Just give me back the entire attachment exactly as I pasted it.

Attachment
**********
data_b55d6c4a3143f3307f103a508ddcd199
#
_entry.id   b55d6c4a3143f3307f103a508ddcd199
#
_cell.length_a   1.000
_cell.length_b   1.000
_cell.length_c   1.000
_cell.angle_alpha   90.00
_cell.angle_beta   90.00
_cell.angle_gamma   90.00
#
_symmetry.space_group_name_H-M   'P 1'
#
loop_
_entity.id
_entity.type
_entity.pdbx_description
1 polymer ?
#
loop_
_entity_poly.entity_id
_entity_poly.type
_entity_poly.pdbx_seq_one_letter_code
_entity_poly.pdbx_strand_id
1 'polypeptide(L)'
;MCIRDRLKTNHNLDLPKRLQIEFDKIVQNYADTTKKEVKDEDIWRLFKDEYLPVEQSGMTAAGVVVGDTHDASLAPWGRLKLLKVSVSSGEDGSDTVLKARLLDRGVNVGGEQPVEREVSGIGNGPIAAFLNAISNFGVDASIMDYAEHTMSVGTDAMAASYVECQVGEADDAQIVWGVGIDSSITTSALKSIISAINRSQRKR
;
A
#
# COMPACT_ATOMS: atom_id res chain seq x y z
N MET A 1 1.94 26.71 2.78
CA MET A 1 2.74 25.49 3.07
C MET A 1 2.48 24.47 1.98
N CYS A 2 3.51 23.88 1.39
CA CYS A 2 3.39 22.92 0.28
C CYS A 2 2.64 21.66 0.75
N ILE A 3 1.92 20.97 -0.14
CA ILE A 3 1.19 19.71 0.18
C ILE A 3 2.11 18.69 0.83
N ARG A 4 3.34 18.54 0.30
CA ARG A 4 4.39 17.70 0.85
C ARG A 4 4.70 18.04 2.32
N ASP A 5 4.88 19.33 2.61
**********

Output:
data_b55d6c4a3143f3307f103a508ddcd199
#
_entry.id   b55d6c4a3143f3307f103a508ddcd199
#
_cell.length_a   1.000
_cell.length_b   1.000
_cell.length_c   1.000
_cell.angle_alpha   90.00
_cell.angle_beta   90.00
_cell.angle_gamma   90.00
#
_symmetry.space_group_name_H-M   'P 1'
#
loop_
_entity.id
_entity.type
_entity.pdbx_description
1 polymer ?
#
loop_
_entity_poly.entity_id
_entity_poly.type
_entity_poly.pdbx_seq_one_letter_code
_entity_poly.pdbx_strand_id
1 'polypeptide(L)'
;MCIRDRLKTNHNLDLPKRLQIEFDKIVQNYADTTKKEVKDEDIWRLFKDEYLPVEQSGMTAAGVVVGDTHDASLAPWGRLKLLKVSVSSGEDGSDTVLKARLLDRGVNVGGEQPVEREVSGIGNGPIAAFLNAISNFGVDASIMDYAEHTMSVGTDAMAASYVECQVGEADDAQIVWGVGIDSSITTSALKSIISAINRSQRKR
;
A
#
# COMPACT_ATOMS: atom_id res chain seq x y z
N MET A 1 1.94 26.71 2.78
CA MET A 1 2.74 25.49 3.07
C MET A 1 2.48 24.47 1.98
N CYS A 2 3.51 23.88 1.39
CA CYS A 2 3.39 22.92 0.28
C CYS A 2 2.64 21.66 0.75
N ILE A 3 1.92 20.97 -0.14
CA ILE A 3 1.19 19.71 0.18
C ILE A 3 2.11 18.69 0.83
N ARG A 4 3.34 18.54 0.30
CA ARG A 4 4.39 17.70 0.85
C ARG A 4 4.70 18.04 2.32
N ASP A 5 4.88 19.33 2.61